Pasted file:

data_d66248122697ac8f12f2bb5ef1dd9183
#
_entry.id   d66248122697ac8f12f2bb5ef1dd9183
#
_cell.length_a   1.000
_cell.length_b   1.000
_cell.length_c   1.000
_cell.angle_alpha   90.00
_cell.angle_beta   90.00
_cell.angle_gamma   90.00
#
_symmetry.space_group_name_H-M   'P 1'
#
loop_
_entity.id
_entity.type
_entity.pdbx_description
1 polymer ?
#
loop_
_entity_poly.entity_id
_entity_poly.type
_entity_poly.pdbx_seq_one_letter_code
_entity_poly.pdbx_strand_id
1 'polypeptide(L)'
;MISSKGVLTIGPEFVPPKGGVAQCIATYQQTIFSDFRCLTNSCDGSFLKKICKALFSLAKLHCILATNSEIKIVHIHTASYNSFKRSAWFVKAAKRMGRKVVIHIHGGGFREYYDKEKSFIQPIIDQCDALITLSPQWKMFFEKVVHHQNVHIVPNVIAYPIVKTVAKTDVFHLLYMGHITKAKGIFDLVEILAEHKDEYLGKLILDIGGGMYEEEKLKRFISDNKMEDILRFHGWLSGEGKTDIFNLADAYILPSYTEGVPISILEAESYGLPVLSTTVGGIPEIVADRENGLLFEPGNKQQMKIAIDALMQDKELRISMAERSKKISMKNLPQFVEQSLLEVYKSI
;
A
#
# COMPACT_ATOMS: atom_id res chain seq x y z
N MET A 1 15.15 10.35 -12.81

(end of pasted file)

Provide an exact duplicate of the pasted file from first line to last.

data_d66248122697ac8f12f2bb5ef1dd9183
#
_entry.id   d66248122697ac8f12f2bb5ef1dd9183
#
_cell.length_a   1.000
_cell.length_b   1.000
_cell.length_c   1.000
_cell.angle_alpha   90.00
_cell.angle_beta   90.00
_cell.angle_gamma   90.00
#
_symmetry.space_group_name_H-M   'P 1'
#
loop_
_entity.id
_entity.type
_entity.pdbx_description
1 polymer ?
#
loop_
_entity_poly.entity_id
_entity_poly.type
_entity_poly.pdbx_seq_one_letter_code
_entity_poly.pdbx_strand_id
1 'polypeptide(L)'
;MISSKGVLTIGPEFVPPKGGVAQCIATYQQTIFSDFRCLTNSCDGSFLKKICKALFSLAKLHCILATNSEIKIVHIHTASYNSFKRSAWFVKAAKRMGRKVVIHIHGGGFREYYDKEKSFIQPIIDQCDALITLSPQWKMFFEKVVHHQNVHIVPNVIAYPIVKTVAKTDVFHLLYMGHITKAKGIFDLVEILAEHKDEYLGKLILDIGGGMYEEEKLKRFISDNKMEDILRFHGWLSGEGKTDIFNLADAYILPSYTEGVPISILEAESYGLPVLSTTVGGIPEIVADRENGLLFEPGNKQQMKIAIDALMQDKELRISMAERSKKISMKNLPQFVEQSLLEVYKSI
;
A
#
# COMPACT_ATOMS: atom_id res chain seq x y z
N MET A 1 15.15 10.35 -12.81